France’s Hollande Tells Suu Kyi Total Will Respect Law In Myanmar
By Gabriele Parussini
PARIS–French President Francois Hollande pledged Tuesday that Total SA (FP.FR, TOT) will respect environment and labor laws in Myanmar, but granted the country’s opposition leader Aung San Suu Kyi a direct resort in case the oil giant didn’t: let him know.
Total has been reaching out to opposition forces in Myanmar, where it operates an offshore natural-gas field, as the company tries to adapt to new political reality in the Southeast Asian country. Chief Executive Christophe de Margerie traveled to Myanmar in June and met with the longtime dissident, who was Tuesday in Paris for the last stop her Europe visit.
As many Western companies are going or returning to Myanmar, with their governments gradually easing sanctions against the country’s military regime following Ms. Suu Kyi’s release and the organization of general elections, Total must navigate a more delicate path because, in the past decade, the company resisted pressure to leave the country despite accusations by humanitarian activists that its continued presence made it complicit of a junta.
“Ms. Suu Kyi has met Total’s managers and us, and every time we set principles, we make sure they are respected,” Mr. Hollande told journalists at a press conference after meeting with the Nobel Peace Prize winner. “Should that not be the case, Ms. Suu Kyi can join me at any time so we can set things straight.”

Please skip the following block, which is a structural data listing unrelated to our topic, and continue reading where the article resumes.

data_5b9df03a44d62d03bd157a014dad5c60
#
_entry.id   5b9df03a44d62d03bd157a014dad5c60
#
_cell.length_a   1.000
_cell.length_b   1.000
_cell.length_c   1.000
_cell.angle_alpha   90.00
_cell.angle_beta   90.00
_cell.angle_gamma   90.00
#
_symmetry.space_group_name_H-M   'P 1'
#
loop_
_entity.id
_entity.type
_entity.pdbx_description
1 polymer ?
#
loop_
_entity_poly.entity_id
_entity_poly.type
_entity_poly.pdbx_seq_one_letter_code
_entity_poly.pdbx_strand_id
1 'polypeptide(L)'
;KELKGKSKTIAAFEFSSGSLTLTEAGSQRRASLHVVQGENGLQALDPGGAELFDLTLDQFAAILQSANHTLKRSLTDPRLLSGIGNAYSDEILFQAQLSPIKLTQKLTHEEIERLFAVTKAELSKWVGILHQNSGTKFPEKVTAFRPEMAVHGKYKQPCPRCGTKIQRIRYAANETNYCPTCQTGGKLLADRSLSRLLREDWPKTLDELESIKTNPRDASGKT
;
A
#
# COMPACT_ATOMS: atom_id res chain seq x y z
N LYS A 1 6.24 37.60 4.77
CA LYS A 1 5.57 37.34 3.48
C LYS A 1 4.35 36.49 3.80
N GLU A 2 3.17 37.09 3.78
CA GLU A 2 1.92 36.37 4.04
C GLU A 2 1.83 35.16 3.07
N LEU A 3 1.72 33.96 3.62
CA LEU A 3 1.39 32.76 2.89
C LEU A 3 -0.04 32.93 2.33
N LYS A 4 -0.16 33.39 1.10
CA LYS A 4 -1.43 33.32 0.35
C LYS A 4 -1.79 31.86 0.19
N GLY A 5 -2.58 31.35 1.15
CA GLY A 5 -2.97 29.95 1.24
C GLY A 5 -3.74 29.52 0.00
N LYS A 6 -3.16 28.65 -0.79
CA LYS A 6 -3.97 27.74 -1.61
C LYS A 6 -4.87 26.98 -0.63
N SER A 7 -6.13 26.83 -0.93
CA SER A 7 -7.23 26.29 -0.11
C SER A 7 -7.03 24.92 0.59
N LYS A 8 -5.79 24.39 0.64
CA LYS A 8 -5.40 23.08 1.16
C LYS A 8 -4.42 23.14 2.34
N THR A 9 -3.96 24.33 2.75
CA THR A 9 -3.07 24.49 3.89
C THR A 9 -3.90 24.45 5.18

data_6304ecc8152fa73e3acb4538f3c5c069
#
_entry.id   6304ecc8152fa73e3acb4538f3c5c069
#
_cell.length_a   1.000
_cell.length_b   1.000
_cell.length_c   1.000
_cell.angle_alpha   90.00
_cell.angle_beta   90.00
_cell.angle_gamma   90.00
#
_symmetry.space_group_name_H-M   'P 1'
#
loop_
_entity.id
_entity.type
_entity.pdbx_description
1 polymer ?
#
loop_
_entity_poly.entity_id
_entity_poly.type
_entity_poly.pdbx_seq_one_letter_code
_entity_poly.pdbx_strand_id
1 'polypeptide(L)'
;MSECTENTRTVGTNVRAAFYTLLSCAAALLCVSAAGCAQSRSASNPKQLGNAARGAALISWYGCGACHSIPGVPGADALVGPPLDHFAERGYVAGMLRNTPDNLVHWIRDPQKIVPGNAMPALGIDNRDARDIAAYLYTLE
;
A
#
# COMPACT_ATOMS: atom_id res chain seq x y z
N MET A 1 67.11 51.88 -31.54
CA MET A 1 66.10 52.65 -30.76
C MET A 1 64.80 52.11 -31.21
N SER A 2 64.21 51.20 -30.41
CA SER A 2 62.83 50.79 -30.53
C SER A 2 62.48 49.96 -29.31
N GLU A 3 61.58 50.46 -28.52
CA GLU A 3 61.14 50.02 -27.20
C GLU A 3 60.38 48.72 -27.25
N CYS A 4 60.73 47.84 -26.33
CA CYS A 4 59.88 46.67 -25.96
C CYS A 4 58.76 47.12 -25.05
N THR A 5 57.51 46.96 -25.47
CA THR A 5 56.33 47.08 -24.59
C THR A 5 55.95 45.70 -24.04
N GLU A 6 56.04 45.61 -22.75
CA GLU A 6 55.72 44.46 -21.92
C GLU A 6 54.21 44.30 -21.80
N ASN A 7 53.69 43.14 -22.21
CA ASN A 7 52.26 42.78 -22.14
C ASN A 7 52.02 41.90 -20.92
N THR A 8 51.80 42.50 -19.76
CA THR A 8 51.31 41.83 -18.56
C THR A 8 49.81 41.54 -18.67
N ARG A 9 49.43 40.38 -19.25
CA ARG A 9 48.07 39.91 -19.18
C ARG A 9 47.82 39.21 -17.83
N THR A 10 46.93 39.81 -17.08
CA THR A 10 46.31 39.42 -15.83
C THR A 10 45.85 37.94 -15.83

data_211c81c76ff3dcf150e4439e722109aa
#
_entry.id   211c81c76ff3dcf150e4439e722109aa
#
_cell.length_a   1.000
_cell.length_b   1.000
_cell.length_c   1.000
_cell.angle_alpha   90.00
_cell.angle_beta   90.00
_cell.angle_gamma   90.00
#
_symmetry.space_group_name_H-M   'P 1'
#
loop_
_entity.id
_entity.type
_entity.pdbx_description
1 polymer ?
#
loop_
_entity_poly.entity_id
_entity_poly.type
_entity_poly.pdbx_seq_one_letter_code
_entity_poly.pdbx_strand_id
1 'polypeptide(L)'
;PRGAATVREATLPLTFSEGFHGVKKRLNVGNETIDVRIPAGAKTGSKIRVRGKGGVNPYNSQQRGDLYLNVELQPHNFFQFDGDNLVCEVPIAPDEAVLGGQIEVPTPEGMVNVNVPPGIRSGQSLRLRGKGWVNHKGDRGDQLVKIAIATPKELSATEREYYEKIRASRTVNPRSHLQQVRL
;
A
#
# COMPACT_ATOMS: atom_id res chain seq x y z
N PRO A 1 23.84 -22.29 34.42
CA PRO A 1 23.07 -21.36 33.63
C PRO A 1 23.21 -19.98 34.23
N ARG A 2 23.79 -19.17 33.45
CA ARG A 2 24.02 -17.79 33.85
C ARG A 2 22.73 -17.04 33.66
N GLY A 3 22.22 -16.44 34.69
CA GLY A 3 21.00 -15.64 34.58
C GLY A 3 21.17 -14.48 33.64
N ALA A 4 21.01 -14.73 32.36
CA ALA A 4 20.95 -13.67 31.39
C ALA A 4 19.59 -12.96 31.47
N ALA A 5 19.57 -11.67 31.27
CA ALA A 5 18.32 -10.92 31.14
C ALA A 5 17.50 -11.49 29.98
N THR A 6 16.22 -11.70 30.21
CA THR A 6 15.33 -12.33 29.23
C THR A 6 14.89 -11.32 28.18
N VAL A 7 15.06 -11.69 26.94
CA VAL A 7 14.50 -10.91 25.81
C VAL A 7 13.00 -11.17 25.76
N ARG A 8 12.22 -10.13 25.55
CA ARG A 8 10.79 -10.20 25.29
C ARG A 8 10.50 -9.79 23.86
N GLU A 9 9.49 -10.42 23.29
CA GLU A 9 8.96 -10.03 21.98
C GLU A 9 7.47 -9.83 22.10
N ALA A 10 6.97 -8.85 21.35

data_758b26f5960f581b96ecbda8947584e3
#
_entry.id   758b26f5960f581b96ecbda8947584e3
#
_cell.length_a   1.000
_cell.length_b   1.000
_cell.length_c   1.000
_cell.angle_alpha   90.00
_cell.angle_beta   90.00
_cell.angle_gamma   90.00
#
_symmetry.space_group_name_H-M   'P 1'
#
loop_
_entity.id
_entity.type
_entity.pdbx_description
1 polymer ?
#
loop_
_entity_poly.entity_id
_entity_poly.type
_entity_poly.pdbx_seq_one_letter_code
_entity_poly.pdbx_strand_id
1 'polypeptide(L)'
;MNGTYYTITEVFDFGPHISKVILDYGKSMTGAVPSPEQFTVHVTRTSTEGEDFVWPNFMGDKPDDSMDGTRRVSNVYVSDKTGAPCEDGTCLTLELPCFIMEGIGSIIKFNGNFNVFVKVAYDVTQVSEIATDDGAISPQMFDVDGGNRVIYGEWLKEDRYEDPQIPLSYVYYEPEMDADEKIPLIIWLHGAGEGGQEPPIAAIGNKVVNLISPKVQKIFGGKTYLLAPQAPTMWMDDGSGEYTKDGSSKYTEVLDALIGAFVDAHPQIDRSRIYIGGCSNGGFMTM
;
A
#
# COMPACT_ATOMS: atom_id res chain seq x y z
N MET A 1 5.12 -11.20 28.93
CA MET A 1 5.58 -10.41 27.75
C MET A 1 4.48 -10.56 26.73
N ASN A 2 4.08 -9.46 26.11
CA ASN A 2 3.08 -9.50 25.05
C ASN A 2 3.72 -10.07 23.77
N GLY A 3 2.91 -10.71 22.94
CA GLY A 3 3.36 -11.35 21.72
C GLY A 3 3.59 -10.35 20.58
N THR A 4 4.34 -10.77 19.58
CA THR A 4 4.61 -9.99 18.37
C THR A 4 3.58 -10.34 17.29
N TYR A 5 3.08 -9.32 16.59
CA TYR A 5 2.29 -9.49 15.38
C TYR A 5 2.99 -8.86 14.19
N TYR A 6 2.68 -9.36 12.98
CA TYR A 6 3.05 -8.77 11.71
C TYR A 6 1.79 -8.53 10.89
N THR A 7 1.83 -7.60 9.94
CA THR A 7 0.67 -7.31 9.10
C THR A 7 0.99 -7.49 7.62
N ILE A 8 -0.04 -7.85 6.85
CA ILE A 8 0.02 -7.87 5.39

Total began operations in Myanmar in 1992, signing a contract to develop the Yadana offshore gas field and ship the gas to Thailand via pipeline. Later that year, Total sold part of its interest in the field to Union Oil Company of California, or Unocal.
Production started in 2000. Since then, Total has been producing about 15,000 barrels per day of oil equivalent from Yadana.
The U.S. imposed sanctions against all businesses and dollar transactions with Myanmar in 1997 but they were not retroactive. The European Union’s sanctions targeted mainly the trading of wood, precious stones and ore. This allowed Total to keep on conducting its activities, though the group decided to avoid further investments.
In May, the EU suspended most sanctions against Myanmar for a year. U.S. Secretary of State Hillary Clinton recently said the U.S. was mulling a similar move.
In the past, the French group was the target of criticism, with several NGOs criticizing it for helping the junta that was in power in the country until 2011. Total repeatedly rejected the accusations, saying it was bringing jobs and humanitarian relief to impoverished regions in Myanmar.
“Regarding Total, I know that there has been numerous accusantions, but I don’t want to remain prisoner of the past,” Ms. Suu Kyi said. “We must look forward.”
“We want to give everyone the chance of investing” in Myanmar.
Ms. Suu Kyi undertook in June the first trip to Europe in 24 years, elating her international supporters as she went. In Oslo, she received the Nobel Peace Prize she won in 1991. In Oxford, she received an honorary doctorate. Paris was her last stop on the continent.